Mulai Berzakat

Across the Borderline of Two Countries

Across the Borderline of Two Countries
  •   Date :  June 17, 2018
  •   Dyah Sulistiowati
  •   Editor Maulana Malik Ibrahim
  •   Viewers :  455

ACTNews, SANGGAU – Living on the borderline of two countries has its own perks. For us who don’t experience it, it is quite unimaginable to be able to go from the soil of one country to another in a short time. For Dayang Zahra (53), such things are very ordinary. Crossing the border of two countries is something she has done for more than 50 years.

“I often go to the Malaysian side, as if it was just a trip to the market,” said Dayang Zahra, nicknamed Dara.

For all their life, Dara and her family have been living in Entikong Village, Sanggau Regency. This village borders West Kalimantan, Indonesia, and Serawak, Malaysia. Like a third of the population in Entikong, Dara works across the border. Carrying a passport, she goes back and forth to the Malaysian side each month.

 

“It is not so far, only 30 minutes away by bus from Entikong to Serian,” said Dara.

Although she works abroad, Dara said, her job is not something really prestigious. She works in a small coffee shop in the city of Serian, Serawak, Malaysia. It belongs to her relatives in Malaysia. Every day, she manages the coffee shop and serves the customers who come for coffee and other drinks.

“Yes, Alhamdulillah, I earn 20 Malaysian ringgit (around IDR 70,000) each day. Sometimes our finances are also supported by my only son who works as a porter. It is not much,” said Dara who is a widow. In Entikong, she lives with her only son, his wife and his child on a wooden stilted house. 

 

It was in the second week of June, the third week of Ramadan. Dara has just arrived from Serian, Malaysia. She decided to go home early to spend the rest of Ramadan and Eid with her little family.

She did not expect to find a big package containing food items. She is one of the recipient of the Ramadan Food Package for the Country’s Guardians (PPR-MPN) supported by the zakat fund of Indonesian people collected by Global Zakat-Aksi Cepat Tanggap.

“I get rice, cooking oil, sugar and cookies. Alhamdulillah for receiving this food package before Eid. Thank you very much. Sometimes I also get such package in Malaysia, but this year there isn’t. In Entikong, this is the first time I get food parcel for Eid,” said Dara.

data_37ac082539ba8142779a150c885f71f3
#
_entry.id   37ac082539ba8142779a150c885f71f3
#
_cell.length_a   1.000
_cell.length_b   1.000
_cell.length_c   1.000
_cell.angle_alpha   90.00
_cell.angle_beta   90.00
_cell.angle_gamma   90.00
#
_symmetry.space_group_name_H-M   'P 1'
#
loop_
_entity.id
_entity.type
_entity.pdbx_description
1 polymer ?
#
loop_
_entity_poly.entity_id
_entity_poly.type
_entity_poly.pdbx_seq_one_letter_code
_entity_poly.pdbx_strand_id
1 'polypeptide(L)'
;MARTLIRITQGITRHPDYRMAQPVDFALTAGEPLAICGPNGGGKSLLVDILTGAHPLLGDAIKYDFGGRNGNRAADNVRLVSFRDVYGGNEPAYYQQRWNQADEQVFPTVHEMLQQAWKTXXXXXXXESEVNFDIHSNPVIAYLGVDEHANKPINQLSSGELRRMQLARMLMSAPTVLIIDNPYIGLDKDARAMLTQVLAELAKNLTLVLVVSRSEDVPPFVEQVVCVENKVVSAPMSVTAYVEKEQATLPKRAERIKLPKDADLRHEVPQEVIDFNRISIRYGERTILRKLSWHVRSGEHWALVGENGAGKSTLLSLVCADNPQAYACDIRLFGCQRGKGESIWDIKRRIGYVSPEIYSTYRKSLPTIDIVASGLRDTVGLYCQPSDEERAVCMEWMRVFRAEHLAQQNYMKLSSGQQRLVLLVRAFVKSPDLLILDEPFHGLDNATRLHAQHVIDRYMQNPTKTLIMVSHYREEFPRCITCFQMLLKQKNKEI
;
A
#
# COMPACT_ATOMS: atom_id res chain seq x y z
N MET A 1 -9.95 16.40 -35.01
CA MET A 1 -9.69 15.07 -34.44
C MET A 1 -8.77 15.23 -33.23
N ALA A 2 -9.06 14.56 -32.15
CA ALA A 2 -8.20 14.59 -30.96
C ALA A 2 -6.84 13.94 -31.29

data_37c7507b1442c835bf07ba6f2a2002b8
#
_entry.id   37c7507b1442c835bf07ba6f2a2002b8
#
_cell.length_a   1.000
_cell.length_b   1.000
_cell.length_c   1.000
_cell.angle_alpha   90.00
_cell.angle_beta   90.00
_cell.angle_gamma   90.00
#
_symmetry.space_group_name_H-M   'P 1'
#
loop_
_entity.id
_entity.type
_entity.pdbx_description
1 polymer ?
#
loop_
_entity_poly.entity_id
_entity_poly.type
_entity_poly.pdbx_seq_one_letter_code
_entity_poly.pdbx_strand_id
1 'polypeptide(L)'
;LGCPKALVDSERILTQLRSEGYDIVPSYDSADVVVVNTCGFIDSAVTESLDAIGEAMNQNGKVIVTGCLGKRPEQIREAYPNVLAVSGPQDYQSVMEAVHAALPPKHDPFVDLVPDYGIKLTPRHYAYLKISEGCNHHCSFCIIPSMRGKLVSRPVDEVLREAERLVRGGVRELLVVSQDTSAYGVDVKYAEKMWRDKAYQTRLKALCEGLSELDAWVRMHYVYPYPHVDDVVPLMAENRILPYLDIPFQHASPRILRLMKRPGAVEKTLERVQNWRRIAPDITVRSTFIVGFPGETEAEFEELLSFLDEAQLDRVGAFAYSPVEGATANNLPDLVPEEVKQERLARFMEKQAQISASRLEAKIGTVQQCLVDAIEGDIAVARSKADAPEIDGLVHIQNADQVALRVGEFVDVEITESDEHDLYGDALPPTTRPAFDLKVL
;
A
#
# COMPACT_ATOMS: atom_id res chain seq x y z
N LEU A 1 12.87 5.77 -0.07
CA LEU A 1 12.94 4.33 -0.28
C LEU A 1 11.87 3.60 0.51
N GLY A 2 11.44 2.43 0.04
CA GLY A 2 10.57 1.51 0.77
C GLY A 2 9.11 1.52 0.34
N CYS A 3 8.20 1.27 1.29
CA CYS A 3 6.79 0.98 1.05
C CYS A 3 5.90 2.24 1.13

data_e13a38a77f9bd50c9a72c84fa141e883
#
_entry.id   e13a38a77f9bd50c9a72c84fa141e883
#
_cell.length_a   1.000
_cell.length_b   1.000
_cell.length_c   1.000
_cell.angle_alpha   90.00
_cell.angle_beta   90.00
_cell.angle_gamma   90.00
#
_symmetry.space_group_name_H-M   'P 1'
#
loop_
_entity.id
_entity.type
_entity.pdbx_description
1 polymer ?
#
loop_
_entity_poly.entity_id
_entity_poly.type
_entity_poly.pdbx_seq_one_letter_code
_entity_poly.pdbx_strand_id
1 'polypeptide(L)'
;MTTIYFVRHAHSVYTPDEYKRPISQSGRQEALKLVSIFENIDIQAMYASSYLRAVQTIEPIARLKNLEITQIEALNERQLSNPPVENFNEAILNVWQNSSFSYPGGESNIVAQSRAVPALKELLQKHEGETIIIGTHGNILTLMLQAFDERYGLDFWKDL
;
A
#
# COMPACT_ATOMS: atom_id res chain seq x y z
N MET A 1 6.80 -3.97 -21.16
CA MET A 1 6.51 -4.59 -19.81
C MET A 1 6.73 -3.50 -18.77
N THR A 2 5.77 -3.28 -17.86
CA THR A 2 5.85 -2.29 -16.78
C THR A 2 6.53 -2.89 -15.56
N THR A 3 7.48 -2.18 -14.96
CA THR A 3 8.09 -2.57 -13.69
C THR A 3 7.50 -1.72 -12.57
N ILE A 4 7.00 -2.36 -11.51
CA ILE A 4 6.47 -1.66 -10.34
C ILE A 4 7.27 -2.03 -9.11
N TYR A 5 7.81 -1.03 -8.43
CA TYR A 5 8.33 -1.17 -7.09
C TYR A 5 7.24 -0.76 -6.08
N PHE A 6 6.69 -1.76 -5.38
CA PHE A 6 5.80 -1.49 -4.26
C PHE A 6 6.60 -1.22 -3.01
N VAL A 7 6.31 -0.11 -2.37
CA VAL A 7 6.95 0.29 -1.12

Collaboration with Indonesian National Army

Entikong Village, Sanggau Regency, is one of the target locations of the PPR-MPN in West Kalimantan. In this province, the distribution also reached two other regencies on the border, Sambas and Bengkayang. In total, there are 2,000 Ramadan food packages distributed in these three regencies.

In the distribution, ACT collaborated with Indonesian National Army taskforce that guards the border in West Kalimantan. Battalion commander 511 Infantry Lieutenant Colonel Jadi S.P.I appreciated the distribution of the Ramadan food packages. To him, this activity is in line with the president’s nawacita to build the nation from the bordering areas.

“It means that these areas need to be reached out by all elements of society and components of government institutions. This initiative is great to reach the people on the border. Hopefully, there will be more similar activities each year so that the people on the border can enjoy and celebrate Eid with joy. Thank you ACT. May the ACT team always prosper and be in good health,” said Lieutenant Colonel Jadi.

 

Loving Indonesia

Most of Dara’s relatives live in several regions in Malaysia. However, Dara opts to celebrate Eid this year in Entikong with her little family.

“This year, I'll celebrate Eid with my son's family. Usually I celebrate Eid there (in Malaysia),” said Dara.

In recent years, she has been going back and forth to Malaysia, something very common for people living in Dara’s region. Despite already familiar with Malaysia, she admitted that she is not willing to change citizenship.

 

“People have been asking me why I don’t move to Malaysia and change my citizenship, since my relatives are there and I also work there. My late aunt once offered me to change citizenship, but I don’t want it. I already love Indonesia. I cross the border only to work,” said Dara who never actually visits many places in Indonesia, including Pontianak, the capital of West Kalimantan.

This Eid, Dara is grateful to be able to celebrate it with her little family in their village. “This Eid, I will cook some Lemang (glutinous rice cake) and some usual dishes that I usually cook,” she said.

Her smile reflected the simplicity of Eid celebration on the border. []